Countries agreed a landmark climate deal for international aviation in Montreal on Thursday.
The deal, under the International Civil Aviation Organization, establishes a carbon offset scheme for airlines starting in 2021 and calls for a “long term global aspirational goal” for the sector.
As Climate Home revealed, that long term goal will not be required to align with the global warming limits agreed in Paris – although 1.5C and 2C is mentioned elsewhere in the text.
Reaction is flooding in from industry and green groups. Here’s a round-up.
— Julie Girling (@juliegirling) October 6, 2016
Mike Halferty, transport minister of the Marshall Islands
“Just one day after the Paris Agreement crossed the thresholds required for entry into force, we have taken a big step towards keeping the temperature goals at its heart within reach. We all know that unless every country and every sector takes action, there will be no way for us to keep warming within 1.5 degrees Celsius.
“While this scheme is not perfect, it will be improved over time. But this scheme gives us our best shot at urgently stabilizing emissions from international aviation by 2020, and it will help give my country a pathway to survival.”
Violeta Bulc, transport commissioner, European Union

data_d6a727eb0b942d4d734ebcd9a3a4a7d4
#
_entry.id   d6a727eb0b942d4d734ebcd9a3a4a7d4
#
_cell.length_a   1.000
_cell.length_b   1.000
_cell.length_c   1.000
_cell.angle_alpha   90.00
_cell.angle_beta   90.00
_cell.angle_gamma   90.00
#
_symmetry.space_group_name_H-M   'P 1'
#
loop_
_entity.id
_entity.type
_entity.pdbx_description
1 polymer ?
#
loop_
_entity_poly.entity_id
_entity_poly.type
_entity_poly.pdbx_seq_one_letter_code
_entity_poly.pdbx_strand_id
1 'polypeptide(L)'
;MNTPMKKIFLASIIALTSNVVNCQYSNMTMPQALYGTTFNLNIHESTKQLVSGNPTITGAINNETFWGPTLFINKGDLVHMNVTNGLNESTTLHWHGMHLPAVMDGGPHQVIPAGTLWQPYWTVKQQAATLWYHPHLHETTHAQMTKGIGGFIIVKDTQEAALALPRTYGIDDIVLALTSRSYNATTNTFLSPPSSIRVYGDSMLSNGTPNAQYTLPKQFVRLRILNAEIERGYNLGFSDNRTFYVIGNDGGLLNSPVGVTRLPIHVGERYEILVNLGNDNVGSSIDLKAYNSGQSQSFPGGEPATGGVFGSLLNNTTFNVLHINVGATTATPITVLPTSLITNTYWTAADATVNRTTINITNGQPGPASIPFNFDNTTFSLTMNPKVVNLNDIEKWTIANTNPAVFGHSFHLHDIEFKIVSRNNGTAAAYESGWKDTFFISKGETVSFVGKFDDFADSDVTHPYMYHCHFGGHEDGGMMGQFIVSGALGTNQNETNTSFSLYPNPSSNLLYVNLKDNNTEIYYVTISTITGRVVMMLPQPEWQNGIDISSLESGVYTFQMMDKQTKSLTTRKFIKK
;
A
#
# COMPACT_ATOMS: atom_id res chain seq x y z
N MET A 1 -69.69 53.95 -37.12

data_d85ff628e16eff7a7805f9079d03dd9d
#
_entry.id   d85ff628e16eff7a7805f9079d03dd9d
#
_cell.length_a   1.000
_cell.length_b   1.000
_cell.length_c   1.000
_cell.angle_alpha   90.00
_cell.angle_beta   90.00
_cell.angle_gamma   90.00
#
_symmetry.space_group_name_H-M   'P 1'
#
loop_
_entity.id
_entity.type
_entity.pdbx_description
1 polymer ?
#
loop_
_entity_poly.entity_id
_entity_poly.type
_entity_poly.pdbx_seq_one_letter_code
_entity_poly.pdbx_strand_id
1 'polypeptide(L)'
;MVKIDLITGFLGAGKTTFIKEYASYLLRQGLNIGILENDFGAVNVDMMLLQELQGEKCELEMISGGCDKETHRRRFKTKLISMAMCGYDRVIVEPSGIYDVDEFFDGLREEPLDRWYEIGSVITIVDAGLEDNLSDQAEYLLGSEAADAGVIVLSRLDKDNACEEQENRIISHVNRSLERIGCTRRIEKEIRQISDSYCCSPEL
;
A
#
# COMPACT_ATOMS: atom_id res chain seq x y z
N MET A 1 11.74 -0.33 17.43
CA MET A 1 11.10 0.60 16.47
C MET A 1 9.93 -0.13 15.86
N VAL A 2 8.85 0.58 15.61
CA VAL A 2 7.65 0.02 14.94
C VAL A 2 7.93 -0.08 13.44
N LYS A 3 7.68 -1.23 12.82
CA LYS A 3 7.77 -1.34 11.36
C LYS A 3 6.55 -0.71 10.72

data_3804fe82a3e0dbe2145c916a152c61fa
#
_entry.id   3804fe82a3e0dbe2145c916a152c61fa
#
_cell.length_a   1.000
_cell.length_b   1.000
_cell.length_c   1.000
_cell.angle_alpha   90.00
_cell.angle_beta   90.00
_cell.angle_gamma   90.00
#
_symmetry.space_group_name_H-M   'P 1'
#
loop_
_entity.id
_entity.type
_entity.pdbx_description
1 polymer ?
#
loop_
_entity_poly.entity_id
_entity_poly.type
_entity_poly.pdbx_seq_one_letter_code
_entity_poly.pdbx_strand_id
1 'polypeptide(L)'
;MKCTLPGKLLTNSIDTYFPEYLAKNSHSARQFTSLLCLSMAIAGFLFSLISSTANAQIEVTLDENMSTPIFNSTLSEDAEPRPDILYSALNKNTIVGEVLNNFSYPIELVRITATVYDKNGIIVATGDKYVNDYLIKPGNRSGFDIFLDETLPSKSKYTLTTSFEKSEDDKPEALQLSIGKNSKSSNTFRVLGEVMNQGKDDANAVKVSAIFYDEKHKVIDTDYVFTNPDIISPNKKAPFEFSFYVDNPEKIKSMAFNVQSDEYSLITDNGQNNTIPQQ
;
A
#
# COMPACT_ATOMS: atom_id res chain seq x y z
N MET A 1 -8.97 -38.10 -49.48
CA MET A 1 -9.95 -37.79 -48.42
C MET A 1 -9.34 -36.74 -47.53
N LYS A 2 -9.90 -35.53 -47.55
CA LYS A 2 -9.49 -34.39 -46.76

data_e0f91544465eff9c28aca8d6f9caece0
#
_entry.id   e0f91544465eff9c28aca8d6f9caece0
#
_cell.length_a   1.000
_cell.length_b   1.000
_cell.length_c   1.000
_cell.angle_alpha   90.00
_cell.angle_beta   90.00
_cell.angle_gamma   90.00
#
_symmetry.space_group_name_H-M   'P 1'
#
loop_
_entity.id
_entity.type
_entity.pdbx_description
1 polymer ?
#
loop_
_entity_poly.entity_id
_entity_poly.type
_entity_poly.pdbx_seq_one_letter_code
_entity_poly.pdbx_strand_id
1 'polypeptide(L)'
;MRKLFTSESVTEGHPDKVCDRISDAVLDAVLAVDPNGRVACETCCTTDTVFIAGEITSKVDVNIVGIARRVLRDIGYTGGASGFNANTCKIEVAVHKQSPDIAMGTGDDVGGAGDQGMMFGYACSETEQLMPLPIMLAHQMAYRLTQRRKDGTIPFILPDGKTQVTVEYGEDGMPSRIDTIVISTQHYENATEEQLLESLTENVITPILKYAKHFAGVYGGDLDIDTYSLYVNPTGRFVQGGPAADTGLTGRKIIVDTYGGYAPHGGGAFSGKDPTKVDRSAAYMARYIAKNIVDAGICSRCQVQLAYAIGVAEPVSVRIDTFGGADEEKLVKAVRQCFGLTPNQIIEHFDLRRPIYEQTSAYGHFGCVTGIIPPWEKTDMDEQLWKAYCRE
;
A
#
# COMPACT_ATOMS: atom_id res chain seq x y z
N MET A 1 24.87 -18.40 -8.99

“This unprecedented agreement opens a new chapter in international aviation, where sustainability finally becomes part of the way we fly. This outcome would not have been possible without the solidarity and commitment of the High Ambition Coalition.”
Dionisio Méndez Mayora, Mexico’s ambassador to the International Civil Aviation Organization
“The approval of this mechanism is a significant first achievement. Although we still need to develop its functioning and implement it, we now have a global scheme that will contribute to address the challenge of climate change.
“We are confident that the leadership and commitment that countries have shown in the international aviation community will be an example of the cooperation among ICAO member states and all interested stakeholders.”
Lou Leonard, WWF
“Just hours after celebrating the Paris Agreement’s early entry into force, countries at ICAO are sending mixed signals about their ambition to reduce emissions by weakening the link between the aviation mechanism and the long term goals set in Paris.
“Going forward, countries need to build on this deal and create new policies to ensure global aviation does its fair share and doesn’t undermine our ability to deliver on Paris’ global temperature goals.